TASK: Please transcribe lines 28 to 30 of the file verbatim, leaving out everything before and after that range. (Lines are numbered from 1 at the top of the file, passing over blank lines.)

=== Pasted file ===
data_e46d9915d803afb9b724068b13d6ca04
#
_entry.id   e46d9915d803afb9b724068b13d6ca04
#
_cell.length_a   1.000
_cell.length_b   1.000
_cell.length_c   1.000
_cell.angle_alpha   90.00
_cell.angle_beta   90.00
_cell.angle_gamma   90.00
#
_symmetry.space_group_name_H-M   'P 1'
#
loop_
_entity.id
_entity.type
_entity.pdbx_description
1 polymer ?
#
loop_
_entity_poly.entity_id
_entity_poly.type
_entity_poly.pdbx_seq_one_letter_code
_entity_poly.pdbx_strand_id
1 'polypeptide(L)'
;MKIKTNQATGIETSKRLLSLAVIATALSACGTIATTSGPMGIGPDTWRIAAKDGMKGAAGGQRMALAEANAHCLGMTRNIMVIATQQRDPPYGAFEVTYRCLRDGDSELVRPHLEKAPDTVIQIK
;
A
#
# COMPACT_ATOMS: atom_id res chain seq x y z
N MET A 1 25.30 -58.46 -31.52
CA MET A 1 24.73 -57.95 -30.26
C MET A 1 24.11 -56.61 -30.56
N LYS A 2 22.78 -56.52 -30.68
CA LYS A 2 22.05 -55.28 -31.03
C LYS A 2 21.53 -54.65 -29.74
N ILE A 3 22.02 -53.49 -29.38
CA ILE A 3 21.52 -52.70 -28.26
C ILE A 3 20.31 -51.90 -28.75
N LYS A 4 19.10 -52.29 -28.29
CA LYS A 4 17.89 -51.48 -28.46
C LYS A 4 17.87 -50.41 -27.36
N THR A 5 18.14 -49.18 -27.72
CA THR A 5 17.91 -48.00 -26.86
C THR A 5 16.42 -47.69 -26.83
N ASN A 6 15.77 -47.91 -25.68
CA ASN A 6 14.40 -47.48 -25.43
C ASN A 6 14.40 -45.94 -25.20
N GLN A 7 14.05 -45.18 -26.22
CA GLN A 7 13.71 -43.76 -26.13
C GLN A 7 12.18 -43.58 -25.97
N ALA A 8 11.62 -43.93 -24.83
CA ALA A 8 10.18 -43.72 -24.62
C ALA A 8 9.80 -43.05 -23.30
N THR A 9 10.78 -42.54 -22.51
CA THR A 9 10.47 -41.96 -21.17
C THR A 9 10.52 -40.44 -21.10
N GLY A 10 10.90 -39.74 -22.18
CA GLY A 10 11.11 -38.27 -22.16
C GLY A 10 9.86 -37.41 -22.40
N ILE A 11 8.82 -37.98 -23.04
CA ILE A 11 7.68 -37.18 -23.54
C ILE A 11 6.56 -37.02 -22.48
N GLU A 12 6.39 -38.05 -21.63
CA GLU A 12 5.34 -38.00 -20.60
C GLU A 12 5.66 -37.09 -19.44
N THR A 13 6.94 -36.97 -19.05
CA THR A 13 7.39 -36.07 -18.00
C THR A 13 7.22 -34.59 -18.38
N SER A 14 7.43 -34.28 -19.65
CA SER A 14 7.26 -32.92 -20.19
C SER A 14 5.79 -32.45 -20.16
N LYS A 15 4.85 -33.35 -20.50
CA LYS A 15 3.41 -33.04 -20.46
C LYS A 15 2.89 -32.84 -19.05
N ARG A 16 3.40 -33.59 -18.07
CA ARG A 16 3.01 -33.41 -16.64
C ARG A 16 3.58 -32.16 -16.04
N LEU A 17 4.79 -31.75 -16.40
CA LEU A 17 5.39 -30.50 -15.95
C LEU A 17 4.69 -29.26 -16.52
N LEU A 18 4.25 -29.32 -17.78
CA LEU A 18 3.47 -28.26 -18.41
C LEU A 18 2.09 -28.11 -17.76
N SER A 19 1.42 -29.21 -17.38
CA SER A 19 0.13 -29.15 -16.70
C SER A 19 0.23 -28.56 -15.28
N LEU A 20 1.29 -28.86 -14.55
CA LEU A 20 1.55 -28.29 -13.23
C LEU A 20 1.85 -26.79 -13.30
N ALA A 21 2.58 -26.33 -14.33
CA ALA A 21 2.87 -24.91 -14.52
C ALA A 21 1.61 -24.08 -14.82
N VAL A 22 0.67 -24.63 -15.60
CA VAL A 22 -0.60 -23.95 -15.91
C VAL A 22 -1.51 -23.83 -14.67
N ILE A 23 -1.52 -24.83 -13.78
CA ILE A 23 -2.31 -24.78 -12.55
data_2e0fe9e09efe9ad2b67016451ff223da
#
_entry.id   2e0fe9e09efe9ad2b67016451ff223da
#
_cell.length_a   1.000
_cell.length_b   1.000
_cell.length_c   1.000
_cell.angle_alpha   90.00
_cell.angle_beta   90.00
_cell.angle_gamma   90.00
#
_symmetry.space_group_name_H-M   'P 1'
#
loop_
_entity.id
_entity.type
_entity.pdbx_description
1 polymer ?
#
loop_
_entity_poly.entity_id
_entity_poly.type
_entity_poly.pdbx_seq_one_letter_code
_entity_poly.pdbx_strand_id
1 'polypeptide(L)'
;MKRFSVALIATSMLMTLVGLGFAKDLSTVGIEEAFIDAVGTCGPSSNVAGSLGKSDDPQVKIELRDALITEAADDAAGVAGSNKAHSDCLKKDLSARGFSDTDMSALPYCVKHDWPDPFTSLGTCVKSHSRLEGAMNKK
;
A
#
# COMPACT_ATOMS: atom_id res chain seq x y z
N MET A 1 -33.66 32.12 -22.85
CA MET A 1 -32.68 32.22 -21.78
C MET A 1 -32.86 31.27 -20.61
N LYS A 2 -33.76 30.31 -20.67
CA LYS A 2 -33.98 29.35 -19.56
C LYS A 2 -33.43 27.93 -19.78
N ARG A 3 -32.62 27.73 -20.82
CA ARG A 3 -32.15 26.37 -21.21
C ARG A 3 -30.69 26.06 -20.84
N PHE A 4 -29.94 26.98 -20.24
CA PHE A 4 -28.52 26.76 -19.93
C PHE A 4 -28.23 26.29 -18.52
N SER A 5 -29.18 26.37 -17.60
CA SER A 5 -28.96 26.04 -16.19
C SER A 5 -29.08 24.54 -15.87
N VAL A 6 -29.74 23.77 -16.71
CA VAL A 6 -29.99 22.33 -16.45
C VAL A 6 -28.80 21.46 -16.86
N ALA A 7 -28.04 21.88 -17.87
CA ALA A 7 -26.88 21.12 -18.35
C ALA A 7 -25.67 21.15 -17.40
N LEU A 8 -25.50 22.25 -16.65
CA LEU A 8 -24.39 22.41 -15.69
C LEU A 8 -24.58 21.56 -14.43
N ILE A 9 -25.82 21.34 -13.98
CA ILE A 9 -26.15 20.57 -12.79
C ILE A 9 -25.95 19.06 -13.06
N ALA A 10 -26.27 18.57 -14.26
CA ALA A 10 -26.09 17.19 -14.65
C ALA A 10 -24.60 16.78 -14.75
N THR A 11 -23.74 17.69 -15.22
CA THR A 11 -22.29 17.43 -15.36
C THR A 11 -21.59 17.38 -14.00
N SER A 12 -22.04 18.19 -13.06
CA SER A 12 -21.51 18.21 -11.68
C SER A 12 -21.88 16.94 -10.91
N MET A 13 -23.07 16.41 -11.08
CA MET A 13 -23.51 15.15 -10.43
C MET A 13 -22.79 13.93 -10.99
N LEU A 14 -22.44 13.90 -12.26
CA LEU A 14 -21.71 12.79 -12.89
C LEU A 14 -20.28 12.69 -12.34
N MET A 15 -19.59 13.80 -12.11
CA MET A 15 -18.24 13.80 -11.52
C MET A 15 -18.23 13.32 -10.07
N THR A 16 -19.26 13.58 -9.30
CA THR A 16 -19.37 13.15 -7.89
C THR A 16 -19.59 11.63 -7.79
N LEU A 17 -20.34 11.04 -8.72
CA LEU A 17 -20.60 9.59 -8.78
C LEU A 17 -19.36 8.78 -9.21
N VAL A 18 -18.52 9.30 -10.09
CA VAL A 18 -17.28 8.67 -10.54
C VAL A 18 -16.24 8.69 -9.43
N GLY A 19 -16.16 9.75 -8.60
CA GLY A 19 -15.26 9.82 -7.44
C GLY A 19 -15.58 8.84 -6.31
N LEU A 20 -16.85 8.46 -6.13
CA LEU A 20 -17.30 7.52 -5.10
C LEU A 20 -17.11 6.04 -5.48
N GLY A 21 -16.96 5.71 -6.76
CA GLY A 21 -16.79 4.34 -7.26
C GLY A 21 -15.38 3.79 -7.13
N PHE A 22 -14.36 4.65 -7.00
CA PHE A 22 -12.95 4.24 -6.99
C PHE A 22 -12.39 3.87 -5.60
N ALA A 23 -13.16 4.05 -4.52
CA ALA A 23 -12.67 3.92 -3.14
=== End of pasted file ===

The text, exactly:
A
#
# COMPACT_ATOMS: atom_id res chain seq x y z